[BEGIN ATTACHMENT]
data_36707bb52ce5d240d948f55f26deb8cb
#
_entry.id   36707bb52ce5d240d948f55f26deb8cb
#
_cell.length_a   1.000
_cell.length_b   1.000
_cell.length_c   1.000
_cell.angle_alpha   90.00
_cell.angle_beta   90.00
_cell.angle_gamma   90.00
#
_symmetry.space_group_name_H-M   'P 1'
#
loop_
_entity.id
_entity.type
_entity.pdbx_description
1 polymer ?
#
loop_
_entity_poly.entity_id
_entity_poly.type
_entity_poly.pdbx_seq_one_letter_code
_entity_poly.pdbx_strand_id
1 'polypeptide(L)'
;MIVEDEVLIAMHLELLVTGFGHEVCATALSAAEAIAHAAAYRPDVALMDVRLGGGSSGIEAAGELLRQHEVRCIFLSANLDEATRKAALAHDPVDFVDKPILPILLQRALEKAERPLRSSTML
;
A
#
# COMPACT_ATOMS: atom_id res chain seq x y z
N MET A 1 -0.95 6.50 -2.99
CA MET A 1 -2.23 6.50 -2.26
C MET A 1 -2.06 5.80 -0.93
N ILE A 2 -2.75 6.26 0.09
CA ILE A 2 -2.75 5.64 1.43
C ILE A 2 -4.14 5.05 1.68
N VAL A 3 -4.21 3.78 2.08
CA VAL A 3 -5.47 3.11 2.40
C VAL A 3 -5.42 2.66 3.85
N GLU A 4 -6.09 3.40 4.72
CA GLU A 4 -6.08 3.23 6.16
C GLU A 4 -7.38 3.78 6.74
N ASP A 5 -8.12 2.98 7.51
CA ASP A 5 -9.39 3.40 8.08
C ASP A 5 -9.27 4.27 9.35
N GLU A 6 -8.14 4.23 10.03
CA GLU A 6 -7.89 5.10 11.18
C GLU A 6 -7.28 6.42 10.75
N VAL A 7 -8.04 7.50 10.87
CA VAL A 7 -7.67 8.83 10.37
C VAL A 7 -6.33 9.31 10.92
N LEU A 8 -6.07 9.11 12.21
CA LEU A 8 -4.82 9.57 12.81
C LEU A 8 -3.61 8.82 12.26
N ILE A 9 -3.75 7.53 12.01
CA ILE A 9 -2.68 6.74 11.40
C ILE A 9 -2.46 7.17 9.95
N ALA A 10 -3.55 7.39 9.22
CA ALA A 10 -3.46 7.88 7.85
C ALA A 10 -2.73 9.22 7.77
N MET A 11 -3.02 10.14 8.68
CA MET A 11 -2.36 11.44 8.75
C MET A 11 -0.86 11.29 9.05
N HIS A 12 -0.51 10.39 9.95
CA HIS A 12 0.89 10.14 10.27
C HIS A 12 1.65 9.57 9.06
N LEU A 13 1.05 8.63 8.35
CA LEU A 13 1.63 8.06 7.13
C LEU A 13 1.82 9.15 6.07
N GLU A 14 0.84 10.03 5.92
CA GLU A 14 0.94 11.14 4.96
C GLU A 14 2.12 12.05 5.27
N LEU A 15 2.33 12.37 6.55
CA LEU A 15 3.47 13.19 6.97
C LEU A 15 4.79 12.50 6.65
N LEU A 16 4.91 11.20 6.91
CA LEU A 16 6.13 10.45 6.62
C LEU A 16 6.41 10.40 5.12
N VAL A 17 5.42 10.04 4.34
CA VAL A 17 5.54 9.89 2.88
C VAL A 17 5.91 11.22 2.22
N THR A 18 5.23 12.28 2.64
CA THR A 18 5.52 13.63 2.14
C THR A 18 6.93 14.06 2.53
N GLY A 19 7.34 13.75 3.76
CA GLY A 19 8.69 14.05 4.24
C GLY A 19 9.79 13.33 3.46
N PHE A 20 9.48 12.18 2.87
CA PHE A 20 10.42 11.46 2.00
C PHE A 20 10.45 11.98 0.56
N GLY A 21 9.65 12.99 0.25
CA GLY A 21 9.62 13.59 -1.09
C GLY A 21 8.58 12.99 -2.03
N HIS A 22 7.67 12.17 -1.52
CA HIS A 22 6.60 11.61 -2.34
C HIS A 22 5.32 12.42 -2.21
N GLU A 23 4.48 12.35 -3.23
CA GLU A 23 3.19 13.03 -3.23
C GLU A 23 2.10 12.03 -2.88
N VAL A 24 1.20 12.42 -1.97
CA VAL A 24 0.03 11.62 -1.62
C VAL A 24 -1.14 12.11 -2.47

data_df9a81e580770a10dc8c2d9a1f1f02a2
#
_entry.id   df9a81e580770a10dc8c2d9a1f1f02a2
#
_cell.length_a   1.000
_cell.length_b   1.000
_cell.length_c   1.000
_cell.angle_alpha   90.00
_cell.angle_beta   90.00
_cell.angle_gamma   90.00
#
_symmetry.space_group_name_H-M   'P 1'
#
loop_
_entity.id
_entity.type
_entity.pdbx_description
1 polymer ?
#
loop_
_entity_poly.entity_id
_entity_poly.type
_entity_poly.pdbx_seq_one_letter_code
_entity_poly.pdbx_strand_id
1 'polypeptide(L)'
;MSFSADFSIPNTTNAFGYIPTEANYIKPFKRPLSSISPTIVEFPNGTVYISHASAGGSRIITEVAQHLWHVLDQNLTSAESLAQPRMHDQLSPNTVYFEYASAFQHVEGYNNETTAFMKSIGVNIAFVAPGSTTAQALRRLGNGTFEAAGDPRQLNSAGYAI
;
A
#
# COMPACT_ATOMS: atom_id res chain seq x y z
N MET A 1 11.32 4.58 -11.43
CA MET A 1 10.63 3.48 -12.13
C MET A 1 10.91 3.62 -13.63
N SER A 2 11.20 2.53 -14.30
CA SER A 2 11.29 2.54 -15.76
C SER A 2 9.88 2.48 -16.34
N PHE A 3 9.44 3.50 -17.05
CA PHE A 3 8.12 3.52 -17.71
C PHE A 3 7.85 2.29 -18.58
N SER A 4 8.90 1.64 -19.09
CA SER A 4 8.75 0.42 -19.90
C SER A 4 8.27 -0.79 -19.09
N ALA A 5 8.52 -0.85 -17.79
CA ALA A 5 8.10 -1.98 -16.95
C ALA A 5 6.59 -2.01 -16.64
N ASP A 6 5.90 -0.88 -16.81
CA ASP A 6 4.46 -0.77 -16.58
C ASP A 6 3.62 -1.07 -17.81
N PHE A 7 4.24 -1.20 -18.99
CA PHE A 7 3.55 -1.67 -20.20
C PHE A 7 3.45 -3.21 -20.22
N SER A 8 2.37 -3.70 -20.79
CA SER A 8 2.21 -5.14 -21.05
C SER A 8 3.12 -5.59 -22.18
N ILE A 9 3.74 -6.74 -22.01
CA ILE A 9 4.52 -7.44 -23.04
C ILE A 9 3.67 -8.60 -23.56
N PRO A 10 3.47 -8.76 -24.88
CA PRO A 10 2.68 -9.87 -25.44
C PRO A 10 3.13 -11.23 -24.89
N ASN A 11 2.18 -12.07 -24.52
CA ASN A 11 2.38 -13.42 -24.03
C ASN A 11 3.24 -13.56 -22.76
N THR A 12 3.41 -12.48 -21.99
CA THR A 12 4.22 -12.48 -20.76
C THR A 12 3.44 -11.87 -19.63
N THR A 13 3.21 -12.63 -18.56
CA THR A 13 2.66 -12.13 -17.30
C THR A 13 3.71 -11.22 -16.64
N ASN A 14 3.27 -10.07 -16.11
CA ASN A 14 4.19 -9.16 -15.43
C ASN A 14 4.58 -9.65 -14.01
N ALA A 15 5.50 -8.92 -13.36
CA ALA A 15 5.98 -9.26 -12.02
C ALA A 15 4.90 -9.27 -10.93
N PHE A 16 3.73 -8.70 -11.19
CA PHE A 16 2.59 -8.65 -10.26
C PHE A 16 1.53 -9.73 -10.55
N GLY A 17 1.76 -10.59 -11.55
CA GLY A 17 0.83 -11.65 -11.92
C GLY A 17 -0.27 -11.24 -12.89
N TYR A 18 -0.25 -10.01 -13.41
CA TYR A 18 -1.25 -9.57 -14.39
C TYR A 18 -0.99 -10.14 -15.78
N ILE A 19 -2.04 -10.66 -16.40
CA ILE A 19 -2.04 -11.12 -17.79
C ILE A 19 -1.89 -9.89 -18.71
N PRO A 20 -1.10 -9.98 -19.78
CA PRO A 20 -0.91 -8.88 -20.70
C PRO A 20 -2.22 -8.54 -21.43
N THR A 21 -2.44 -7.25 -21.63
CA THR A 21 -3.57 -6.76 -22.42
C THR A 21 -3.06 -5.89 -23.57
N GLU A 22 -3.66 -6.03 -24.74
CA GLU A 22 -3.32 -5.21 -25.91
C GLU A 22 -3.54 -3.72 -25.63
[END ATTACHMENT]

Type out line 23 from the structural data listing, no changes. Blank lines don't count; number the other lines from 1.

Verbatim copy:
_entity_poly.pdbx_seq_one_letter_code